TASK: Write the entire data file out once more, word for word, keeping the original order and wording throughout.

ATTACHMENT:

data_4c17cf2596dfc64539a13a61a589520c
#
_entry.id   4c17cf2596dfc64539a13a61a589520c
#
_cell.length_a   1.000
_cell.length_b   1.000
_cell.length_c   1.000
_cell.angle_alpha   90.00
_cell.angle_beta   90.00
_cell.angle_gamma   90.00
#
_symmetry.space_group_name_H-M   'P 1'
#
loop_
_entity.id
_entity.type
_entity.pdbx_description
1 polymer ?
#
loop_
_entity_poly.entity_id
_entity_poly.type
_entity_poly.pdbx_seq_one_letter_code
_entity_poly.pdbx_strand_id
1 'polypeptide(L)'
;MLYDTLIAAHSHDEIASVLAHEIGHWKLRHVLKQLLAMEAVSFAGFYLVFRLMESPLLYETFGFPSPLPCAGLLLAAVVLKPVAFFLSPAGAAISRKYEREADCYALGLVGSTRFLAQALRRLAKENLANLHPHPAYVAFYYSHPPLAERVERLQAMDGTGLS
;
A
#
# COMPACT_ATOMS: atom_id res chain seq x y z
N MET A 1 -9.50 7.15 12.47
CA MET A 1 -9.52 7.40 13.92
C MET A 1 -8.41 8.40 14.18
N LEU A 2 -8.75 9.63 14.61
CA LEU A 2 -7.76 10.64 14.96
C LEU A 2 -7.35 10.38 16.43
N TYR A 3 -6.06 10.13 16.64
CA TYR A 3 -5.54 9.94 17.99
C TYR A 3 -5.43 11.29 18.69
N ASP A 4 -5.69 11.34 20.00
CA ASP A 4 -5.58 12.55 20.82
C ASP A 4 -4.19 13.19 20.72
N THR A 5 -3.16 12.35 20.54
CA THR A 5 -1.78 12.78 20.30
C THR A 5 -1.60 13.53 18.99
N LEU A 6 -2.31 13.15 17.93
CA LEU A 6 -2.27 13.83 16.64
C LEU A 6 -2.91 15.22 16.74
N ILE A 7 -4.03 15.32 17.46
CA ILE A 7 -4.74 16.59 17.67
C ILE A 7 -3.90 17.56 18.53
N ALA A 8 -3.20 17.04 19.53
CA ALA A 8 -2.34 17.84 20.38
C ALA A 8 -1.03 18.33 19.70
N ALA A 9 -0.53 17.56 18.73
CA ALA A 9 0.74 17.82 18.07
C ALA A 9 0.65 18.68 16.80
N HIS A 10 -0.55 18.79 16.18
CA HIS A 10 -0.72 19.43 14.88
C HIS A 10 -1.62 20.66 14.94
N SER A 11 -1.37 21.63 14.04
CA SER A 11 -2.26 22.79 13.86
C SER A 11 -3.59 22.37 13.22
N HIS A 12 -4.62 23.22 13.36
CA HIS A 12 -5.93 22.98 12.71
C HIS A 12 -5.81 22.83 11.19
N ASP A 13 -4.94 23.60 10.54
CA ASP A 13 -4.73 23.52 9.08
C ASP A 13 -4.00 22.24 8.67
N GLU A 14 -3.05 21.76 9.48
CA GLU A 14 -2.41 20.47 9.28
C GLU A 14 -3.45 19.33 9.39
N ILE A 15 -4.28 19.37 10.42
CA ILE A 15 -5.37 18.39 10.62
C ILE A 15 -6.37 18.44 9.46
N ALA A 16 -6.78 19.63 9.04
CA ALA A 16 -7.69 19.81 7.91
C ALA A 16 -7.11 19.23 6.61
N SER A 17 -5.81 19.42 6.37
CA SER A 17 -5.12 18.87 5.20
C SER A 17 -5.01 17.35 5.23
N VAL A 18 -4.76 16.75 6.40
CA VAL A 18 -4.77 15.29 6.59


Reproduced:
data_4c17cf2596dfc64539a13a61a589520c
#
_entry.id   4c17cf2596dfc64539a13a61a589520c
#
_cell.length_a   1.000
_cell.length_b   1.000
_cell.length_c   1.000
_cell.angle_alpha   90.00
_cell.angle_beta   90.00
_cell.angle_gamma   90.00
#
_symmetry.space_group_name_H-M   'P 1'
#
loop_
_entity.id
_entity.type
_entity.pdbx_description
1 polymer ?
#
loop_
_entity_poly.entity_id
_entity_poly.type
_entity_poly.pdbx_seq_one_letter_code
_entity_poly.pdbx_strand_id
1 'polypeptide(L)'
;MLYDTLIAAHSHDEIASVLAHEIGHWKLRHVLKQLLAMEAVSFAGFYLVFRLMESPLLYETFGFPSPLPCAGLLLAAVVLKPVAFFLSPAGAAISRKYEREADCYALGLVGSTRFLAQALRRLAKENLANLHPHPAYVAFYYSHPPLAERVERLQAMDGTGLS
;
A
#
# COMPACT_ATOMS: atom_id res chain seq x y z
N MET A 1 -9.50 7.15 12.47
CA MET A 1 -9.52 7.40 13.92
C MET A 1 -8.41 8.40 14.18
N LEU A 2 -8.75 9.63 14.61
CA LEU A 2 -7.76 10.64 14.96
C LEU A 2 -7.35 10.38 16.43
N TYR A 3 -6.06 10.13 16.64
CA TYR A 3 -5.54 9.94 17.99
C TYR A 3 -5.43 11.29 18.69
N ASP A 4 -5.69 11.34 20.00
CA ASP A 4 -5.58 12.55 20.82
C ASP A 4 -4.19 13.19 20.72
N THR A 5 -3.16 12.35 20.54
CA THR A 5 -1.78 12.78 20.30
C THR A 5 -1.60 13.53 18.99
N LEU A 6 -2.31 13.15 17.93
CA LEU A 6 -2.27 13.83 16.64
C LEU A 6 -2.91 15.22 16.74
N ILE A 7 -4.03 15.32 17.46
CA ILE A 7 -4.74 16.59 17.67
C ILE A 7 -3.90 17.56 18.53
N ALA A 8 -3.20 17.04 19.53
CA ALA A 8 -2.34 17.84 20.38
C ALA A 8 -1.03 18.33 19.70
N ALA A 9 -0.53 17.56 18.73
CA ALA A 9 0.74 17.82 18.07
C ALA A 9 0.65 18.68 16.80
N HIS A 10 -0.55 18.79 16.18
CA HIS A 10 -0.72 19.43 14.88
C HIS A 10 -1.62 20.66 14.94
N SER A 11 -1.37 21.63 14.04
CA SER A 11 -2.26 22.79 13.86
C SER A 11 -3.59 22.37 13.22
N HIS A 12 -4.62 23.22 13.36
CA HIS A 12 -5.93 22.98 12.71
C HIS A 12 -5.81 22.83 11.19
N ASP A 13 -4.94 23.60 10.54
CA ASP A 13 -4.73 23.52 9.08
C ASP A 13 -4.00 22.24 8.67
N GLU A 14 -3.05 21.76 9.48
CA GLU A 14 -2.41 20.47 9.28
C GLU A 14 -3.45 19.33 9.39
N ILE A 15 -4.28 19.37 10.42
CA ILE A 15 -5.37 18.39 10.62
C ILE A 15 -6.37 18.44 9.46
N ALA A 16 -6.78 19.63 9.04
CA ALA A 16 -7.69 19.81 7.91
C ALA A 16 -7.11 19.23 6.61
N SER A 17 -5.81 19.42 6.37
CA SER A 17 -5.12 18.87 5.20
C SER A 17 -5.01 17.35 5.23
N VAL A 18 -4.76 16.75 6.40
CA VAL A 18 -4.77 15.29 6.59